United Studio Technologies is proud to unleash UT Twin87 to capably capture the essence of both the original classic and modern incarnations of the ‘87-style’ microphone design — duly creating a must-have microphone that duplicates both circuits, capable of being reconfigured on the fly for the first time ever, affording anyone an exceptional reproduction of the sonic qualities of both microphones by literally toggling between two discrete ‘87-style’ circuit topologies separated by nearly half a century to effectively end the vintage- verses-modern debate in an instant — as of April 28…
Unsurprisingly, United Studio Technologies took time bringing UT Twin87 to market — mere ‘EQ/boost’ circuitry or digital gimmickry would not cut it. Instead, component values, types, and circuit differences between ‘golden reference’ specimens of the very earliest available microphones of this style and some of the latest revisions produced were meticulously measured; variations were subsequently studied, documented, and audible differences teased out.
As a result, UT Twin87 features United Studio Technologies’ UT-K87 capsule, a custom-made K87-style, dual-diaphragm/dual-backplate affair that is precision milled from brass, skinned with 6 μm (micron) Japanese Mylar — a polyester film made from stretched PET (polyethylene terephthalate) — in a laboratory-clean room environment, and has a 24k gold-sputtered membrane. Capably capturing the essence of both the original classic and modern incarnations of the ‘87-style’ microphone design comes courtesy of the twin circuit topology involved. In VINTAGE mode, UT Twin87 polarizes its capsule directly by normal (+ 48V, optimal) phantom power voltages, taking advantage of an insulated dual-backplate design — as was the case with the earliest ‘87-style’ microphones. Meanwhile, the Hi-Z (high impedance) and de-emphasis circuitry use all of the same component choices as the original, yielding a slightly warmer, softer, and forgiving sound. Switching UT Twin87 into MODERN mode polarizes its capsule at a higher voltage using a FET (Field- Effect Transistor) oscillator circuit — as found on later revisions of the classic mic, making for higher sensitivity that feeds a hotter signal into the amplifier circuitry. And, again, the Hi-Z and de-emphasis circuitry use all the same component choices as much later ‘87-style’ designs, delivering a louder, slightly brighter, and more articulate response, with an extended top-end reach and more ‘up-front’ character.
Custom capsule capabilities notwithstanding, many iterations of the original German output transformer used in this type of microphone were also assessed with some of the older, larger frame designs proving particularly inspirational in doing so. Since the size of a transformer can sometimes be a limiting factor, United Studio Technologies then developed its own custom-wound transformer built with large, all-nickel laminations resulting in almost four times the metal mass found in any existing ‘87-style’ microphone. Moreover, this part positively ensures that there are no bottlenecks or weak links in the design, so nothing is lost in translation as the signal is passed out of the microphone and down long cable runs.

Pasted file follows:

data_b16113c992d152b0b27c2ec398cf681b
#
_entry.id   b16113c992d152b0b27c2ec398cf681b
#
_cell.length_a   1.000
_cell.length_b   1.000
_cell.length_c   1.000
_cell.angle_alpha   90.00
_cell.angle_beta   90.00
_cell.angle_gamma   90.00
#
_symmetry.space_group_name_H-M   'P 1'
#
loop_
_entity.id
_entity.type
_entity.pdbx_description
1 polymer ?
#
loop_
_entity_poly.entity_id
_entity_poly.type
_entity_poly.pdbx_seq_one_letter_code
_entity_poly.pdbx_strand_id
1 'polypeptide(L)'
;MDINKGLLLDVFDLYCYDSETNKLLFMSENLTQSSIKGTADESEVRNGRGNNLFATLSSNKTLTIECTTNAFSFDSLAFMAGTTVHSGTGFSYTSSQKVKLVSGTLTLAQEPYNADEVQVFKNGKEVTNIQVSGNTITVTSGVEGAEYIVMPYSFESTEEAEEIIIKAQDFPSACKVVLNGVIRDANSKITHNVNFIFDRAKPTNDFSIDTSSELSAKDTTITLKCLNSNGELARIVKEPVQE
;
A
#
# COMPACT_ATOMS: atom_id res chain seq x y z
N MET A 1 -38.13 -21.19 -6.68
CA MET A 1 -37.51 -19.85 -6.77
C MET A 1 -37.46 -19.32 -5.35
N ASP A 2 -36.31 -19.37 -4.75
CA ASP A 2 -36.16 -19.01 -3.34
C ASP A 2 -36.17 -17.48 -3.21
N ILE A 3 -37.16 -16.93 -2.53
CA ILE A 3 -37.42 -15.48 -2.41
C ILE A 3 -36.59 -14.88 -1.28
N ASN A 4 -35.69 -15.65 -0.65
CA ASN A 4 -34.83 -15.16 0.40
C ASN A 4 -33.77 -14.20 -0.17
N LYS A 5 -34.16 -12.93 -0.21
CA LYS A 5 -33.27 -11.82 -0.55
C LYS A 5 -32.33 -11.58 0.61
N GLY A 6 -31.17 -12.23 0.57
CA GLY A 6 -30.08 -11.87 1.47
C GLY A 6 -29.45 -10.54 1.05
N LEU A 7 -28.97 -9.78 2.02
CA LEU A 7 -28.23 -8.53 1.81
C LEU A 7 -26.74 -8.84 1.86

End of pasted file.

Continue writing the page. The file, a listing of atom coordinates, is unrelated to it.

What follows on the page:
Most modern ‘87-style’ microphones incorporate an output filter designed to block RF (Radio Frequency) and FM (Frequency Modulation) interference, influencing much debate over the years as to whether this filter enhances or harms the sonics of the microphone concerned. Clearly, United Studio Technologies has effectively ended this debate, since its HPF (High-Pass Filter) can be engaged/disengaged at any time, whether working in VINTAGE or MODERN mode.
It is well worth noting that another boutique modification — the so-called ‘true-cardioid mod’ — is quietly engaged when switching UT Twin87’s polar pattern to cardioid, whereby it will disengage the pattern select circuitry altogether and decouple from the rear diaphragm of the capsule to provide a cardioid function that is slightly hotter, more pure, and boasts a better signal-to-noise ratio, rather than operating in an active (switched) cardioid mode as per the standard design.
An assortment of selected premium components — such as polystyrene, tantalum, multilayer ceramic, WIMA film capacitors, metal and carbon fit resistors, and hand-selected transistors — collectively play a significant part in making UT Twin87’s stellar specification what it is, with some notable numbers on offer: 20 Hz – 20 kHz (frequency response); 117dB — no pad, 127dB — with pad (SPL @ 5% THD); 27 Ω (output impedance); <10dB — cardioid setting, no pad, no HPF (SPL); 80 Hz — 12dB down point (High-Pass Filter); and -10dB (pad).
Put it this way: with its extra features and high-end components, UT Twin87 is indisputably an exceptional microphone to behold. But its real strength is its accuracy in providing the same sound that engineers have grown to love in every variation of the ‘87-style’ circuit, capably capturing the essence of both the original classic and modern incarnations as a must-have microphone capable of being reconfigured on the fly for the first time ever.
The time that United Studio Technologies spent bringing UT Twin87 to market is clearly time that has been well spent, as the raft of recordings that will surely be made with this exceptional microphone will truly testify for many years to come.
Distributed worldwide by RAD Distribution (http://www.raddist.com/), UT Twin87 is expected to ship before the end of May 2022 with a MAP (Minimum Advertised Price) of $699.00 USD and an SSP (Suggested Selling Price) of €699.00 EUR (including VAT).
For further information, please visit the dedicated UT Twin87 webpage here: https://unitedstudiotech.com/en/products/ut-twin87